As always, these are my opinions and may not reflect anyone else's pregnancy experience.
Pregnancy books - Natalie bought me one manual, which was helpful and short. I didn't want "What to Expect When You're Expecting" because I wanted to rely on my OB and my own experience. However, the short book Nat sent was helpful and comforting. One book about pregnancy is plenty for expectant moms and dads.
Pregnancy pillows - I purchased two different types of pillows: a wedge and leg support. I regret both purchases. A lot of moms referred me to the full body pillow, which I rejected because I was already sharing space with a husband and a very snuggly cat. If I have a second pregnancy, I may try this (and kick hubby and cat out of the bed...just kidding). The pillows I purchased were too hard and too wide for my petite frame.
Prenatal massage - I had three throughout my pregnancy and I loved every single one. Granted, as I grew bigger it wasn't as soothing as when I'm not pregnant, because I couldn't lie on my stomach and really melt into the table. Still, they could reach kinks that I couldn't get or hubby couldn't work out (as he is not a certified masseuse), especially in the hips, and that was a relief making the massage worth every penny. I will definitely give my friends this as a gift when they are pregnant. And I'll probably treat myself at the same time!
Manicures and pedicures - I love mani-pedis all of the time, but my feet and legs are especially sensitive now. It could be the swelling or extra water weight. The soaking does wonders, so I request a lighter touch to maximize the benefit and minimize the discomfort. Plus, I can't reach my toes and I like having regular nail maintenance.
Baby gear - One of my worst experiences (aside from morning sickness and general nervousness about pregnancy) was building my baby registry. The amount of materials you're told you need is overwhelming, picking your preferred brand based on suggestions and reviews is daunting. Most moms will tell you that half of what you receive you won't use. Why? Because you and your baby are individuals. Your friend's baby may love a sling, yours may hate it. Your baby may love the bouncy seat, your sister's child may have shrieked in pain when he was put into it. I registered for what I thought was necessary based on recommendations from a few people and places. I probably still have too much. My main resource was this list by alphamom, that Natalie edited for me from her experience: Ultimate baby registry checklist.
While it told me what to buy, it didn't give me brands to buy, and the task of reviewing brands for every item was equally stressful. Here, I would turn to different resources (aside from internet reviews) including new parents, family members, my OB, and my hospital's baby care class.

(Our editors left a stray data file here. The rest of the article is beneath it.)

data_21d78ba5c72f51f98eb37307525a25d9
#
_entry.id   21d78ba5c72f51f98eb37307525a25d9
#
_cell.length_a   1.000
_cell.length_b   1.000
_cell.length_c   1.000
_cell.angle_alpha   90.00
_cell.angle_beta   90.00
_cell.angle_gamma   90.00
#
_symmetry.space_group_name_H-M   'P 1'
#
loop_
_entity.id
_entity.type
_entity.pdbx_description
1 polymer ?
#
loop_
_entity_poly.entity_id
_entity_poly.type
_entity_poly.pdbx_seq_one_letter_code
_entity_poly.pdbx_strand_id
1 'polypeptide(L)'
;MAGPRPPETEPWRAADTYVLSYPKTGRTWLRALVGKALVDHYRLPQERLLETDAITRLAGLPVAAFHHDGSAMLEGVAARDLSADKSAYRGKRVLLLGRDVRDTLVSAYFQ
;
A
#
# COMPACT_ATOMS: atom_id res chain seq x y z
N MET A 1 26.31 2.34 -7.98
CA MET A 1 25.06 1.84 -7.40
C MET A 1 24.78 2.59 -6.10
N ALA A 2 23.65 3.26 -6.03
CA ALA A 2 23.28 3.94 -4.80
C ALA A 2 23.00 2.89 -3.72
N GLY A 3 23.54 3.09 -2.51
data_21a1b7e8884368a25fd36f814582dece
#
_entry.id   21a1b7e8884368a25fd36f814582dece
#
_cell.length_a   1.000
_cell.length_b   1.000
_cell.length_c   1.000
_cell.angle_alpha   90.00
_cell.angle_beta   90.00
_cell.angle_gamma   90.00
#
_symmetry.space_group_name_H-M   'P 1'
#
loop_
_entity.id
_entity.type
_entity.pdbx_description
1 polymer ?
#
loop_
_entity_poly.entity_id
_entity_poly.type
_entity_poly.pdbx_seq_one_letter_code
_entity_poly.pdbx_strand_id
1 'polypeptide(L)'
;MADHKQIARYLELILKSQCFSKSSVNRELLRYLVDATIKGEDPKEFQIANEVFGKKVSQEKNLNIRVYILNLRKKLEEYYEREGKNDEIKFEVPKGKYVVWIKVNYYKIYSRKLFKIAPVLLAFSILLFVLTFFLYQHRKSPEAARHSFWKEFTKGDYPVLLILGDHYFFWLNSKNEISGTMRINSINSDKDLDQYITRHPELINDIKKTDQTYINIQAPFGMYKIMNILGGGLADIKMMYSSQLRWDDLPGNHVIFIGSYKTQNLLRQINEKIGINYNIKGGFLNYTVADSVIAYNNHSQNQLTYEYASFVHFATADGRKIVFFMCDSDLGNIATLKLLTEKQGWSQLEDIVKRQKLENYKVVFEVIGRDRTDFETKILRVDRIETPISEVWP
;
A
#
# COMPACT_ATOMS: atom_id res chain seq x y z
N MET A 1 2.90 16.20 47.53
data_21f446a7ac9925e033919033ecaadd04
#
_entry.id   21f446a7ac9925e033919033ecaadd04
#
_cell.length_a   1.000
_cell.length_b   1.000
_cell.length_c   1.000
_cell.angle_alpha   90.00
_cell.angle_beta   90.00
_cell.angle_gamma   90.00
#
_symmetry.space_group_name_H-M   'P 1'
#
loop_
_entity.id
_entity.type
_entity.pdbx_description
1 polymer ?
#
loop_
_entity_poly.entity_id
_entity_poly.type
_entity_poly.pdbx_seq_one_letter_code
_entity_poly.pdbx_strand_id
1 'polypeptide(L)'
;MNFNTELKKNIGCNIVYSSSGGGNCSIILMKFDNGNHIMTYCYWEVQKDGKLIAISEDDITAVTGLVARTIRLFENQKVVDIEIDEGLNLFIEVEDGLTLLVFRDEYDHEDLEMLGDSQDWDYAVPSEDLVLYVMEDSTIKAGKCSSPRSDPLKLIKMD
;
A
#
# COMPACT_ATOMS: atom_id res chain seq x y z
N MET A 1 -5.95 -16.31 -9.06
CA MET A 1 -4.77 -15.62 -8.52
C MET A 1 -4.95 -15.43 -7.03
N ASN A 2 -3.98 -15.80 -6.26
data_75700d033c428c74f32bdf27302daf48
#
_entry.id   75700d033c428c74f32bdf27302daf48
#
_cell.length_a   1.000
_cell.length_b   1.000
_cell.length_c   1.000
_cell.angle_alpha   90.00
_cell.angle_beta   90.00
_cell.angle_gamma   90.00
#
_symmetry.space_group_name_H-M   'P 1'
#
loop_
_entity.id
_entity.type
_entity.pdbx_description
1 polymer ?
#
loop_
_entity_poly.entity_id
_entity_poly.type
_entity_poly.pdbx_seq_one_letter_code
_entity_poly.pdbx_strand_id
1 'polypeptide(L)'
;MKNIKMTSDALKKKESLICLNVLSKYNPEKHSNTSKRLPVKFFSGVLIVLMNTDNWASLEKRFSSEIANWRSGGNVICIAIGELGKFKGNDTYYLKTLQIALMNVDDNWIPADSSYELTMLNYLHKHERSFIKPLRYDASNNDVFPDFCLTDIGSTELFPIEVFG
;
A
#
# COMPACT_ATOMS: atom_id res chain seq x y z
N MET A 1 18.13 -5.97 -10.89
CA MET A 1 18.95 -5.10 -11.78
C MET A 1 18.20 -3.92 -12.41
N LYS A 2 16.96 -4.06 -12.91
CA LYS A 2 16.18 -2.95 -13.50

Advice - From the beginning of my pregnancy, I have said that I would welcome all advice. And I've received a lot of it from many people in many place (including a 50-year old coworker who insisted I get an epidural, instead of having a c-section, as if the two are interchangeable). Some of that advice has been helpful and kept me sane, some has cracked me up (see parenthetical above), some has annoyed me (my aunt telling me that I had to wash baby clothes separately just "because that's what you DO."), some has made me feel prepared, some a little scared, and some left me confused (differing views on how to care for an uncircumsized penis).
I took in what they said and tried to weigh it on my common sense scale (or do more research if I needed more direction). I listened to all of it, I opened myself up to what was being said by others, and I feel like that has been a wonderful experience. Almost every piece of advice has come from a place of care and love. I remembered that if ever I was annoyed.
Boundaries - Even if you're open to advice, it's still good to set boundaries. This is something I've struggled with throughout my pregnancy and am really learning in my final months. For me it has been balancing the knowledge that baby is mine and Panda's with the reality that he is important and part of the lives of grandparents, aunts, uncles, and cousins. They want to claim him as much is I do.
When they push, my instinct is to push back, be angry, and then give in to their demands. This doesn't really help the situation and creates a lot of tension and frustration that I hold inside. The word "boundaries" always makes me a little uncomfortable, as it sounds like I'm erecting an impenetrable wall and refusing to allow anyone access.
It's also not compromise, which at times is really no one getting what they want.
For me it's been about saying "no" and me respecting my decision right or wrong. I do try to explain my "no", to minimize hurt feelings, but at times people may feel jilted. I hope they will come to understand my decisions and appreciate me for standing by my decisions. As I said, I'm learning.
In learning boundaries, there has also been learning about letting go of some rigidity. I can't control everything, can I? (Okay. A small part of me wishes I could...)
Friendships - As pregnancy progresses, I become more and more absorbed in all things baby related. I never thought I would. In fact, I said I wasn't going to be one of those mothers-to-be who talks all about her pregnancy. As my world narrowed to nothing but baby questions and baby preparedness, it was unavoidable. I also craved more discussion about children, parenting, and general baby wellness. Maybe it's the writer in me or the nervous new mama needing the information, the background, the research, and the general observation that what I am thinking about IS normal.
Thankfully, my friends have been patient, understanding, and indulgent. Either they realize and/or hope this won't last forever or they are really just great people.
Reality check -
Pregnant Women Are Smug by Garfunkel and Oates